The eldest has been joining us for “big church” for some time now, and I was reading an article recently about the importance of children seeing their parents–literally seeing us–give of our time and our resources. The article specifically mentioned letting children see their parents put money in the plate at church, if the family attends a church that passes the plate. It talked about the potential correlation between children who witness their parents giving of time and talents and tithes on a regular basis and those who grow up to be regular givers themselves.

After reading this article, I realized that it probably didn’t send the best message that I was often passing an empty plate. As I said, I do tithe, but I write a check once a month, because it’s our habit, instead of once a week. So the majority of weeks, we don’t drop something in.

As a result, I decided, if it’s a symbolic gesture for you anyway, I’ll start giving you a little bit of cash to put in the plate yourself. In the past, this always seemed a little silly to me.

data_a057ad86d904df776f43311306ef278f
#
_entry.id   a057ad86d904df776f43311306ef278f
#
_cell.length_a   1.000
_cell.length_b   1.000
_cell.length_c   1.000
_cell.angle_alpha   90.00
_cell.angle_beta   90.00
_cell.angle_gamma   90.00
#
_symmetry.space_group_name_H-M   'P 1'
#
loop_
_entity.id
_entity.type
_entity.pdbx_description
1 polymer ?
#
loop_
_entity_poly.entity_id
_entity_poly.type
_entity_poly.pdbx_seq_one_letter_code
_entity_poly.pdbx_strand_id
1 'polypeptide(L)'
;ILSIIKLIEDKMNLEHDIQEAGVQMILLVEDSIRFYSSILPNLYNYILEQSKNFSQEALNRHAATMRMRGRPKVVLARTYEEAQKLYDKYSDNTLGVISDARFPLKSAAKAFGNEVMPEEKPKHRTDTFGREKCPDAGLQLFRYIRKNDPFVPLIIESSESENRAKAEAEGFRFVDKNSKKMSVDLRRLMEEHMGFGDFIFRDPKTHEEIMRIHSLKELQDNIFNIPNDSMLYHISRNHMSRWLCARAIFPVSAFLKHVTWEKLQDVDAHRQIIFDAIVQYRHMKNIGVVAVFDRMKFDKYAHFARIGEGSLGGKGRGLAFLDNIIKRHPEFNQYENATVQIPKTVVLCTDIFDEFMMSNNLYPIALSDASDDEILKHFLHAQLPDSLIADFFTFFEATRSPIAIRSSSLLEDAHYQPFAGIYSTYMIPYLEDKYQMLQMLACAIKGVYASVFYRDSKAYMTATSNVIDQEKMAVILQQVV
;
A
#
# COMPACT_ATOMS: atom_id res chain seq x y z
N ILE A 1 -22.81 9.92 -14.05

And that brings me to the story for today.

On Sunday, I had grabbed some cash from my wallet that was all folded up on itself. I pulled two dollar bills off of the wad–there was only ten dollars in the wad, but it looked big to you–and I handed you the two single bills. You saw that I was putting the rest back in my wallet.

“But why not all of it?” you whispered to me.

I tried to shush you.

“WHY NOT ALL OF IT,” you whispered louder, assuming I hadn’t heard you the first time.

I tried to shush you again, and gestured toward the plate as it approached.

You really didn’t want to let it go. “But why? Why not all of it?”

And it was about that time that I heard those words in a new light, not as a literal question about that wad of cash, but a question to me about life and what it means to offer ourselves to the Kingdom of God.

Why not all of it?

Why are we not willing to give all of ourselves?

Why are we so quick to pull the two easy dollars off the wad and toss them in the plate and assume we’re good to go, that we’ve done our part?

God isn’t asking us to do our part. God is asking us to give our lives.

Why not all of it?

When we get mad about politics, we think it’s enough to start calling our representatives. But God wants all of us, not just our phone calls and emails.

When we get frustrated at broken institutions like our school systems, we think it’s enough to just protect our own interests and make sure we (and ours) succeed. But God wants all of us, not just our feeble attempts at safety and provision for our own families and neighborhoods.